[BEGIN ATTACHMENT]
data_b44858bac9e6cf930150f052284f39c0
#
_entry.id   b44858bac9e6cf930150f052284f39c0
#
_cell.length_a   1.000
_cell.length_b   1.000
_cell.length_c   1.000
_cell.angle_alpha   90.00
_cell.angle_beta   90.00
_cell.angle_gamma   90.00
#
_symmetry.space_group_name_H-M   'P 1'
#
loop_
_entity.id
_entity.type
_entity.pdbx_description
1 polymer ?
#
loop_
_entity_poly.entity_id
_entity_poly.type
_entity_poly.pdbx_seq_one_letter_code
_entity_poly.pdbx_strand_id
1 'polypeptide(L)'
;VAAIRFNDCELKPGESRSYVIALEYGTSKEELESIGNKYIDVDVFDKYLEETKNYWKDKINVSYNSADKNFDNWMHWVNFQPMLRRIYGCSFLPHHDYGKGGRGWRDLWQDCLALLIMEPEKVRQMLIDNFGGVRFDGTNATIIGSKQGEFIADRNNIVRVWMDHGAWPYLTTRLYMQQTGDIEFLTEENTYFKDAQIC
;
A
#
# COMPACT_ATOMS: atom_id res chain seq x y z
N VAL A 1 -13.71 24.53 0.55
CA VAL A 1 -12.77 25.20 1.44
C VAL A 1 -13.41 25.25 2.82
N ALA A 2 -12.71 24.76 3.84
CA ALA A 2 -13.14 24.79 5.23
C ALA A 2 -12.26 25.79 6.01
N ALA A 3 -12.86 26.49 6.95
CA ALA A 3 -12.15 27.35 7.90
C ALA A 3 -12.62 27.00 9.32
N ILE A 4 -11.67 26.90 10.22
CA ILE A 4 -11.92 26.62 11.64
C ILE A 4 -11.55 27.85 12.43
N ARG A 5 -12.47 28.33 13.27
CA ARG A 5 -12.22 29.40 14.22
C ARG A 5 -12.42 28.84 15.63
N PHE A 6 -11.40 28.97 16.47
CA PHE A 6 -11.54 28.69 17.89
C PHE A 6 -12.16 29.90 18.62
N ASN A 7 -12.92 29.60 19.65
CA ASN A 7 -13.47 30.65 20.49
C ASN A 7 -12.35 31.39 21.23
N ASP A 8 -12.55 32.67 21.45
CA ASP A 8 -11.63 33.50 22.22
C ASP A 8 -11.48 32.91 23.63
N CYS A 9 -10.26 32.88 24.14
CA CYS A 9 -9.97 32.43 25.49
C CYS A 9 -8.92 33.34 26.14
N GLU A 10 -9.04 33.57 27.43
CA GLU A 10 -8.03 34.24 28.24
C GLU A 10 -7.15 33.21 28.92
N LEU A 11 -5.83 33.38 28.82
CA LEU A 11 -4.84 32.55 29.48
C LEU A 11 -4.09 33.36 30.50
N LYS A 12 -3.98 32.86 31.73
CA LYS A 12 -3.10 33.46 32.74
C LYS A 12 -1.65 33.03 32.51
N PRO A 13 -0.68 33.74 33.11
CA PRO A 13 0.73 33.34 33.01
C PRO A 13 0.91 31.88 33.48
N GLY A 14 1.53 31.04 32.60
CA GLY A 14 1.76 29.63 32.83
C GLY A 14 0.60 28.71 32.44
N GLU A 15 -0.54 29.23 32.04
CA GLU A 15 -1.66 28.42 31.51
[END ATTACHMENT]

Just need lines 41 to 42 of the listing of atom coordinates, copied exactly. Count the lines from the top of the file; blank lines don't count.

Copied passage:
CA ILE A 4 -11.92 26.62 11.64
C ILE A 4 -11.55 27.85 12.43